Researchers Seek Answers on Medical Marijuana

Discussion in 'Marijuana News' started by Superjoint, Aug 19, 2001.

  1. By Jennifer Thomas, HealthScoutNews
    Source: USA Today

    When Irvin Rosenfeld was a boy, he was stricken with a rare disease that caused tumors to grow on his bones, leaving him in constant, crippling pain. He underwent several surgeries to remove the tumors, but new ones grew back. He was prescribed all sorts of painkillers and muscle relaxants, but still he ached.
    Then, as a college student, Rosenfeld smoked marijuana for the first time. Almost immediately, he felt better than he had in years.

    Now a 48-year-old stockbroker in Fort Lauderdale, Fla., Rosenfeld still has multiple congenital cartilaginous exostosis, a rare and painful genetic disease. And he believes the 12 marijuana cigarettes he smokes each day enable him to live a productive life.

    "Without it, I would be on disability and homebound," says Rosenfeld, one of eight Americans who legally smoke marijuana as part of an obscure federal initiative called the "compassionate care" program. The program began in the 1970s but has since been closed to new participants.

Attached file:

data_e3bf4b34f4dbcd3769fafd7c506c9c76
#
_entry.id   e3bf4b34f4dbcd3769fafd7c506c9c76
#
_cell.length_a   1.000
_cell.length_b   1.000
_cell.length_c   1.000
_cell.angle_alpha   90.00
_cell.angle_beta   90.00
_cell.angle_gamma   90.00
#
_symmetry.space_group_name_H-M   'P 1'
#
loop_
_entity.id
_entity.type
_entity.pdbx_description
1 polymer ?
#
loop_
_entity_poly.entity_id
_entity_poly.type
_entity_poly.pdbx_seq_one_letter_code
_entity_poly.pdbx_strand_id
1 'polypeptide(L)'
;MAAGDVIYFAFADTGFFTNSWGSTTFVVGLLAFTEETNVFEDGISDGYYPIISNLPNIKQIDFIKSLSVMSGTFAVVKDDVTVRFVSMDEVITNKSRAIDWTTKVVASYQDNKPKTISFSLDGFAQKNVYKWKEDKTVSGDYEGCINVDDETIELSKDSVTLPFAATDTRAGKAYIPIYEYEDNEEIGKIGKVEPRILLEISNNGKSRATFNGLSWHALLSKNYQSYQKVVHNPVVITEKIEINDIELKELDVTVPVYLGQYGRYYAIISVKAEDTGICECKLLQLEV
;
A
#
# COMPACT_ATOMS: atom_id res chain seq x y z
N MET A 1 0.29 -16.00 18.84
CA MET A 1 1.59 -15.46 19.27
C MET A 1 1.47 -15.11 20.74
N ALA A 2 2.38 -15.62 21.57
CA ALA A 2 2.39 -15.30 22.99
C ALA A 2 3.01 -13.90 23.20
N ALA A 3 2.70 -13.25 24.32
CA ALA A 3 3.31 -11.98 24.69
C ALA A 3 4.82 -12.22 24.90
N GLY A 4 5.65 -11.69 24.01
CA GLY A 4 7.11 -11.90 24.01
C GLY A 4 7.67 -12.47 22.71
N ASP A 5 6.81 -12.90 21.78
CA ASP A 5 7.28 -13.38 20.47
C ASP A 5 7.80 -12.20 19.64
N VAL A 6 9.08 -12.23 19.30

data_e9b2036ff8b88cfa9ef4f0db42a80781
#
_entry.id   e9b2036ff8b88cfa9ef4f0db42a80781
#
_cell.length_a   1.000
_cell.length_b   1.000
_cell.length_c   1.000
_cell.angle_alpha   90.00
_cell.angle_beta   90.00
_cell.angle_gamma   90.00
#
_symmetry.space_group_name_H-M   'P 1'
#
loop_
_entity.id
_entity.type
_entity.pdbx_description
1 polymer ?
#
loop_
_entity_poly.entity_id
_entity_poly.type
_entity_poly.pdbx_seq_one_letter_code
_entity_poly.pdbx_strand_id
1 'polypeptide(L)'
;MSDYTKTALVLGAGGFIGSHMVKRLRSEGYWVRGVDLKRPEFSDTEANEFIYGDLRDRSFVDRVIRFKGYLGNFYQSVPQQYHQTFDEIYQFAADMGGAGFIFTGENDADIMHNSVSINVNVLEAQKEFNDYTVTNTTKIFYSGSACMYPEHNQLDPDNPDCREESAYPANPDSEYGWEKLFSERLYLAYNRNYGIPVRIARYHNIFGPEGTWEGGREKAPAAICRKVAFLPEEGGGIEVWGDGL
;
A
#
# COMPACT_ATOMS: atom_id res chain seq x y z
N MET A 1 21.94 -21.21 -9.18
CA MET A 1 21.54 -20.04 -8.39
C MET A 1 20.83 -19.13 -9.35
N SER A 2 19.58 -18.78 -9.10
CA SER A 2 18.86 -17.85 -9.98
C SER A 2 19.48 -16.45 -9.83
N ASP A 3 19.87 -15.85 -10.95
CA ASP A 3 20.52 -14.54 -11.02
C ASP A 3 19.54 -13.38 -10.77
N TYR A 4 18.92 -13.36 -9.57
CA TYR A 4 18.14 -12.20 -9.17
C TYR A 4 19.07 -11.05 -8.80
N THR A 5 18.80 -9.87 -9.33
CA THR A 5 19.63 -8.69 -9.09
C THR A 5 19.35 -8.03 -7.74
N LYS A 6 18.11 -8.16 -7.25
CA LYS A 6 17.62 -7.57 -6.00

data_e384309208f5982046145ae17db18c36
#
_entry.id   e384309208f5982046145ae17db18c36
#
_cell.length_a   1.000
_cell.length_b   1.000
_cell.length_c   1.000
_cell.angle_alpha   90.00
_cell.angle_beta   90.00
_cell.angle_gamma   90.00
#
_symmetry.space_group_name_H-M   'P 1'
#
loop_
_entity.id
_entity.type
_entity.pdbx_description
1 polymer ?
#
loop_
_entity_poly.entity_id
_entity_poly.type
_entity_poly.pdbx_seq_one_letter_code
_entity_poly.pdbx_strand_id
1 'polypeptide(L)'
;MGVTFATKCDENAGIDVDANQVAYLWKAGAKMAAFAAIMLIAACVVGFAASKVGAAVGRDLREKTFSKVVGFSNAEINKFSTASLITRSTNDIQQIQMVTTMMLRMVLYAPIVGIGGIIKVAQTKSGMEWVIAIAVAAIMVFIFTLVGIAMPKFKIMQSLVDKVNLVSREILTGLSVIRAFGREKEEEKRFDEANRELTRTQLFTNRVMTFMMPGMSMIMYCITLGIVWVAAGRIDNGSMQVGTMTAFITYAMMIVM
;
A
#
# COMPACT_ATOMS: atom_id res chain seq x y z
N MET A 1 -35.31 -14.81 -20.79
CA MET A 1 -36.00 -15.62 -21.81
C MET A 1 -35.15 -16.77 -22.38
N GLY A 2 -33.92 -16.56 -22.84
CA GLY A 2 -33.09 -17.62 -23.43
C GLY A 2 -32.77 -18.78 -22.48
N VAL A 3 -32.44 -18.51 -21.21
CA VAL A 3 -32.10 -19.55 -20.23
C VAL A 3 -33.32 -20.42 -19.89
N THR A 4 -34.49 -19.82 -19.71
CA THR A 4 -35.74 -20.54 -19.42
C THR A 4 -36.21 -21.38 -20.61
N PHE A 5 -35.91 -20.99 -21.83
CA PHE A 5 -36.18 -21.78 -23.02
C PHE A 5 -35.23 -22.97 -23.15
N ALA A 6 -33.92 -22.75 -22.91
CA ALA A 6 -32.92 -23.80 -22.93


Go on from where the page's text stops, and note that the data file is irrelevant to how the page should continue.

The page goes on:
The use of marijuana to treat illness is still one of the thorniest issues confronting both the U.S. medical community and its legal system.

    And the volume on the debate is certain to be increased by Canada's action last month, when it become the first country to permit severely ill patients with a doctor's approval to apply to federal authorities for permission to grow and use the drug.

    American proponents of "medical marijuana" say it's an unfairly vilified drug, one that can ease the nausea caused by chemotherapy, calm the tremors and muscle spasms of multiple sclerosis, and jump-start the appetite of people with AIDS who suffer from severe weight loss.

    Advocates also say the drug can relieve pressure in the eye that causes glaucoma, alleviate the pain of migraine headaches and arthritis, and ease the symptoms of a range of health problems, from insomnia to depression to pre-menstrual syndrome.

    Skeptics, however, say the drug's supporters are doing little more than blowing smoke. Smoking pot, the opponents note, increases your risk of lung cancer and emphysema. It can also produce serious side effects, including memory impairment and severe anxiety.

    "We are afraid promoting marijuana as medicine will give the wrong message to kids that marijuana is good for you and it solves every problem," says Alyse Booth, spokeswoman for the National Center on Addiction and Substance Abuse at Columbia University in New York City.

    Now, medical researchers are trying to determine once and for all whether marijuana has any beneficial properties. In laboratories around the world, they're seeking to tease out marijuana's precise effects on the body and whether there's a way to deliver the potential benefits without the harmful smoke.